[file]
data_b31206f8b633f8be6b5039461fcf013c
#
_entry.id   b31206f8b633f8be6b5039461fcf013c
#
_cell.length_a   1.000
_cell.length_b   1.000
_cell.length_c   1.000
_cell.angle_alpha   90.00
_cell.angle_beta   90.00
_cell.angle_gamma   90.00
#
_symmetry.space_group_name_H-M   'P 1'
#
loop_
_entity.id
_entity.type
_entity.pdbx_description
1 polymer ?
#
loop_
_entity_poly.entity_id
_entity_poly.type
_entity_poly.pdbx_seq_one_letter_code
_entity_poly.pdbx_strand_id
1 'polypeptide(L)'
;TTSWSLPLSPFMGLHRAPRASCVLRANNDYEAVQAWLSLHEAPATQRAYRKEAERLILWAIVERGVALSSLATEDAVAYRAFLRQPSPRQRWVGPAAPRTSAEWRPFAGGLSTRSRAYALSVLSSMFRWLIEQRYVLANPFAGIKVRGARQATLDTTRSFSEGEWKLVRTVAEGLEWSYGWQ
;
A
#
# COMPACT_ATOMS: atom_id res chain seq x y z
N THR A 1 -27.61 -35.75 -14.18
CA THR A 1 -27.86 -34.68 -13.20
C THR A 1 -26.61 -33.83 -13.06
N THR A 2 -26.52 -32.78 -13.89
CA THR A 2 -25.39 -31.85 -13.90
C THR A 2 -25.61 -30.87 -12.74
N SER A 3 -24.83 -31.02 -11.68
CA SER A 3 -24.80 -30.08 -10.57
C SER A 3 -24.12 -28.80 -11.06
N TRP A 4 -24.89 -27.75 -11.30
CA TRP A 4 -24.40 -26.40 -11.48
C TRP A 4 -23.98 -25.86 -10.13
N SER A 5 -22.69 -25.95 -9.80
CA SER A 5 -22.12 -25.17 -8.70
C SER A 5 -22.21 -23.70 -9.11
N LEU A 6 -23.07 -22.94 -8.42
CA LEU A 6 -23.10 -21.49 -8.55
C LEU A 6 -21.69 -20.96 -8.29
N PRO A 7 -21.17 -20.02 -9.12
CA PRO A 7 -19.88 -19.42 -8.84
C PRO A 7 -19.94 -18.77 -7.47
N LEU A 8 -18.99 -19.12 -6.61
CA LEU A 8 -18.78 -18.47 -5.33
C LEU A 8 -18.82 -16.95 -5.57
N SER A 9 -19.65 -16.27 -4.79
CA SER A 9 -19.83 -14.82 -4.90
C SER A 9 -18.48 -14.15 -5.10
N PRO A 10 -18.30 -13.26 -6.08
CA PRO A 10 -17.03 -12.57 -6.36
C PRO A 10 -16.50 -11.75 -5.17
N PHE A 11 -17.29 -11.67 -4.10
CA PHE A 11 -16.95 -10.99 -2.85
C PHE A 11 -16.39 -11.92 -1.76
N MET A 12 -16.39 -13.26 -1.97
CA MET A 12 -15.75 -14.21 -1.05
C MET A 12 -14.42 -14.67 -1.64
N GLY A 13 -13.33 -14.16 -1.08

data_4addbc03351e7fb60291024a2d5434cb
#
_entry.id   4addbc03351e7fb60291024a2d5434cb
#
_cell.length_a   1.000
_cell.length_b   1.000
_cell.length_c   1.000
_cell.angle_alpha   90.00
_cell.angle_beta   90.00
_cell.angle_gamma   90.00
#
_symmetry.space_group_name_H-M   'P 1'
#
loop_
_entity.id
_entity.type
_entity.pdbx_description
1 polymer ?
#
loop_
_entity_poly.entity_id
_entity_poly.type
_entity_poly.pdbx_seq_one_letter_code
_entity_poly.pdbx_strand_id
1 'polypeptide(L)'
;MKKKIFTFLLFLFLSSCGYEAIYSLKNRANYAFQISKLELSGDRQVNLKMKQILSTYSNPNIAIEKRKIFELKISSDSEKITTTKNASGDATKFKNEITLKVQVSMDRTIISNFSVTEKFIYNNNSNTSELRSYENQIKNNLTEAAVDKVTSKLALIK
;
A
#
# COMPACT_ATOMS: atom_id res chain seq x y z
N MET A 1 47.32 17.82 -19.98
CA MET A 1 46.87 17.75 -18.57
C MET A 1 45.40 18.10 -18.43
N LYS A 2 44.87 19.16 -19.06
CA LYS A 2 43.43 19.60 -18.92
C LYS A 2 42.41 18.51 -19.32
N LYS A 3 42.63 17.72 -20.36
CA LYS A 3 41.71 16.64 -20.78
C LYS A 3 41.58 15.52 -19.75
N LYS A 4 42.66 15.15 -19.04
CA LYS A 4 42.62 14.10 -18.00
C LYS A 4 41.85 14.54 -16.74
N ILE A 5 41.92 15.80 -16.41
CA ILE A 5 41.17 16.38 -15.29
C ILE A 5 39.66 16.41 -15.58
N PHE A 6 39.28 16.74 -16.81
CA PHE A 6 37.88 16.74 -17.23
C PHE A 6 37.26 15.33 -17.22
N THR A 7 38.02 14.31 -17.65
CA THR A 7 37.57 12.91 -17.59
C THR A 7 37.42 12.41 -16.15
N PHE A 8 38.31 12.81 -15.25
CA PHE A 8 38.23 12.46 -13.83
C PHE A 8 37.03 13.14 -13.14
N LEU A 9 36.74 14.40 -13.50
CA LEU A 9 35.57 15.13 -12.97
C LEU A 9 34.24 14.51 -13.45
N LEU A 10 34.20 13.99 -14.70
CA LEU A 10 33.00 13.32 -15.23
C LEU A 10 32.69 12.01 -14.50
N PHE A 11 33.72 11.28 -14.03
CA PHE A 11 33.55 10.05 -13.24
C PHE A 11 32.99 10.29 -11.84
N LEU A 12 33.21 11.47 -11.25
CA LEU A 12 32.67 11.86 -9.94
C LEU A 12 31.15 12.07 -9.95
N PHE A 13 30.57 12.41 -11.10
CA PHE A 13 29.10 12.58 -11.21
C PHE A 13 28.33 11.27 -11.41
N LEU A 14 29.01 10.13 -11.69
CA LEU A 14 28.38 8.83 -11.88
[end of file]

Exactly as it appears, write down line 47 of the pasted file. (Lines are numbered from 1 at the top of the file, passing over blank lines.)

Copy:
CA LEU A 6 -23.10 -21.49 -8.55